O'Neil Art 130418So there I was, standing in…no, make that sitting in for Jules Feiffer at MoCCA, a two-day long expo-type event sponsored by the Museum of Comic Art and held at the big armory on Lexington Avenue in Manhattan. Talk about your bait-and-switch…folks come expecting to see and hear one of our era’s defining and multifaceted talents, a man who has done exemplary work in cartoons, playwriting, screen writing – an innovator and astute observer of manners and morals, a social commentator…This is the giant they anticipated and instead they got…me. Sitting, not standing, on a platform with Peter Kuper, Gabrielle Bell and Paul Levitz. talking about comics and the counterculture.

It’s a big and pretty complex topic and Jules Feiffer – the real Jules Feiffer – might have done it justice. Me – not so much.

Though the kind of comics I’ve been professionally involved in were a far stretch from the innovative, angry, and occasionally profane “undergrounds” that emerged from the turmoil of the Sixties, I guess the superhero stuff I did qualifies as at least marginally countercultural because, after the witch-hunting Fifties, comics of any ilk were not respectable. (Didn’t the Catholic Digest say they were trash? Weren’t there public comic book burnings? Didn’t that some senator or other hold hearings about them?) But, though we did hiccup out a bit of social satire/commentary here and there, we were never in the business of putting it to the man, making granny blush, calling for revolution.

Okay, maybe Feiffer didn’t work those sides of the street, either. Not exactly. But the kind of humor he practiced in his eponymous feature, first in The Village Voice and later in syndication, helped create the societal climate in which authority could be questioned – even mocked! – and the nooks and crannies of our national psyche theretofore ignored by our purveyors of comedy could be acknowledged and explored.

Now, some 55 years later, we can watch Louis CK push in the same direction.

Feiffer’s been on my radar since the aforementioned Fifties and I don’t know who put him there. Somehow, in St. Louis, attending a Jesuit university, I came into possession of Sick Sick Sick, a paperback collection of Feiffer’s early Voice pieces and…well, it wasn’t the brain-wrencher that Kerouac’s On The Road was to be, or, in a very different way, Salinger’s short stories were. But I thought it was funny and it was differently funny and that difference hinted at something out there, beyond the limits of school and parish and neighborhood, something past the boundary of the Mississippi, something that would be good for me to know.  Something that would nourish me.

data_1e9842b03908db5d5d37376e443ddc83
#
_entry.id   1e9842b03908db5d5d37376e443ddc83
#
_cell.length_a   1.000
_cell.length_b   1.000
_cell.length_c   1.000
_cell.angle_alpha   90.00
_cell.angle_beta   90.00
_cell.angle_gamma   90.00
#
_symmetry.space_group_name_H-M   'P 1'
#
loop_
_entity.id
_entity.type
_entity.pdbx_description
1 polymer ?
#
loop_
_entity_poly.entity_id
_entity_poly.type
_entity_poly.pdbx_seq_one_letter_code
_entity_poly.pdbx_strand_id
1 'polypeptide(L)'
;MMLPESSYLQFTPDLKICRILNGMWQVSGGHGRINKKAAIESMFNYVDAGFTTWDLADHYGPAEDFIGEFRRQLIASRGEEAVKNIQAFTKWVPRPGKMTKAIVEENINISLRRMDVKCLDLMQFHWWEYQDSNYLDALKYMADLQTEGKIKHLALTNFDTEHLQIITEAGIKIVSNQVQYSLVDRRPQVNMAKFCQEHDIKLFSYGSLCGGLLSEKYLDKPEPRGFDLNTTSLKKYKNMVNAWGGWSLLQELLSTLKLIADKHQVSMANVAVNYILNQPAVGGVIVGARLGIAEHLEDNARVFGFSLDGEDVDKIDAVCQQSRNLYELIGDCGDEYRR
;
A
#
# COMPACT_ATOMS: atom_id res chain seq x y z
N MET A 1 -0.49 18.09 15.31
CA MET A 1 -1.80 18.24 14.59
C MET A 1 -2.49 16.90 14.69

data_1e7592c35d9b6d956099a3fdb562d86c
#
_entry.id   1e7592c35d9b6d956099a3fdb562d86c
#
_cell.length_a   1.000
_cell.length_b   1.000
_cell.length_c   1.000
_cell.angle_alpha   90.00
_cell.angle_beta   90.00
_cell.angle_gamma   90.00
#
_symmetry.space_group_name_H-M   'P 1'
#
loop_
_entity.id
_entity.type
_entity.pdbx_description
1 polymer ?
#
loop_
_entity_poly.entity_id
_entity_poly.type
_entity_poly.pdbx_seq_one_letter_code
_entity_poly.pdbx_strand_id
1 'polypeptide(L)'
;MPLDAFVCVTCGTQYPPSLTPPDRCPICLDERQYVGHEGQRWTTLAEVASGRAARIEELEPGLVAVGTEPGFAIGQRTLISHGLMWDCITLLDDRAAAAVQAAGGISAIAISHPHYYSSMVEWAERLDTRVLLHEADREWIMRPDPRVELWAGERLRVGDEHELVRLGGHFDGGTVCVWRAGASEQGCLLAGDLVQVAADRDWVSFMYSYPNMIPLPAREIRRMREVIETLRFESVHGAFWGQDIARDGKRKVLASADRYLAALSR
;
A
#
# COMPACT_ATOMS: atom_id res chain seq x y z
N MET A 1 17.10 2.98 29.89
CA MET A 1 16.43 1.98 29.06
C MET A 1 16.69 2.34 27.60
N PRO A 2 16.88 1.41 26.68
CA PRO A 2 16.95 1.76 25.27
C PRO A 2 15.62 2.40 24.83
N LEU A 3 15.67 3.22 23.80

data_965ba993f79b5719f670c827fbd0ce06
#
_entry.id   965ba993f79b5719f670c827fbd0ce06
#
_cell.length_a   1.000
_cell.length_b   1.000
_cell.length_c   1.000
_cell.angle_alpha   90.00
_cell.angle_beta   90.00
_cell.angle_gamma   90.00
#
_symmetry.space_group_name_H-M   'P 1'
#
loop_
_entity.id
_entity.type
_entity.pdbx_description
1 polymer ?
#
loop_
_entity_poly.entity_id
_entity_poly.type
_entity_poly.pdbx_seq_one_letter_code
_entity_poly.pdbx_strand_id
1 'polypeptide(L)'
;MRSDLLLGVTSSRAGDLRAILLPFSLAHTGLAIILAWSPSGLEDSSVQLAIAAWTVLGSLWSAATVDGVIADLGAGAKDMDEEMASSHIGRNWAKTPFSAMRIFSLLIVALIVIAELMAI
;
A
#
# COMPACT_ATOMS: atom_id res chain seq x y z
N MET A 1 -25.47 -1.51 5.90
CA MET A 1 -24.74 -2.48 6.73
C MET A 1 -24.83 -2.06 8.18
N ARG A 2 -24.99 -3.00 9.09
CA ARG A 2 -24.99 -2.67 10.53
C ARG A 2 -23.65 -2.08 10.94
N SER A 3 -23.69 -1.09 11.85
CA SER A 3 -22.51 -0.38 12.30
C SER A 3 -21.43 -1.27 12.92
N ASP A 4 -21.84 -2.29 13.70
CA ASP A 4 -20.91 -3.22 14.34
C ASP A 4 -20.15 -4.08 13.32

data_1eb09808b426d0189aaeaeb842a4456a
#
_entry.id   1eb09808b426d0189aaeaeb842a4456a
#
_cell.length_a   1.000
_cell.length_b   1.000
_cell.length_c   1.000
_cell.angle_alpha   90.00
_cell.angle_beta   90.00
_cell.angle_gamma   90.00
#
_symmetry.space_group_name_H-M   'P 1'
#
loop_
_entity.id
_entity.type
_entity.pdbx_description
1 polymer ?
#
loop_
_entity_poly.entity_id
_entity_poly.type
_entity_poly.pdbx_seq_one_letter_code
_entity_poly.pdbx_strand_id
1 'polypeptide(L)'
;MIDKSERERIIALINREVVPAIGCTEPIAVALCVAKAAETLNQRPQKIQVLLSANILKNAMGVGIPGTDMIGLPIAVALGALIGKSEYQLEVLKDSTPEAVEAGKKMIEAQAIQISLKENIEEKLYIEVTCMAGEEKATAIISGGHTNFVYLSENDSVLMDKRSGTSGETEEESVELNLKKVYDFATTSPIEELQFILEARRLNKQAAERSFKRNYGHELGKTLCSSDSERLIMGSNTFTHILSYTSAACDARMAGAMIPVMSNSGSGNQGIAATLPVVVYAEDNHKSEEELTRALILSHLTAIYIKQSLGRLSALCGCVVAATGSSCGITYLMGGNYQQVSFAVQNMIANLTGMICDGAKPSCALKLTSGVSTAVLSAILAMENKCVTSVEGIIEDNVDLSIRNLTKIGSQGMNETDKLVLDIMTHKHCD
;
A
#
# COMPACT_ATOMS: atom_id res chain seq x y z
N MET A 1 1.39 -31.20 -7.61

Something that eventually put me onstage with Bell, Kuper, and Levitz, filling a seat meant for Jules Feiffer and grateful for the opportunity.

FRIDAY: Martha Thomases

SATURDAY: Marc Alan Fishman


Mike Gold: Commuters Are A Superstitious and Cowardly Lot

Gold Art 130220Last week I had the distinct honor and privilege of dining with my fellow ComicMix columnist Martha Thomases. Whereas I’d love to squawk on and on about the finest fried chicken I’ve ever eaten in Manhattan, it was after I left to go home when things got interesting, weird, surreal… and dangerous.

I got to my commuter train just in time to make the 9:07. I’d be home by 10:15. Not bad. We arrived on time in Harlem at 9:17 and proceeded up to the Bronx… where we came to a dead halt at approximately 178th Street and Park Avenue. After a few minutes we were told we were being delayed by a “police action.” OK; that’s life in the big city. I commenced to read the latest issue of Futurama Comics on my iPad. Then another announcement: oh, geez, they were mistaken. No police activity. The train broke down. It was a brand-new train, built by the Canadian company Bombardier. They set about to fix it.

Then the power went out. The emergency lighting was fine and my iPad had its own luminosity, but there was no air circulation and the temperature started to rise – quickly. People began to look at those emergency windows; you know, the ones that you can pop out in case the train is derailed and Bruce Campbell is walking around with a machete.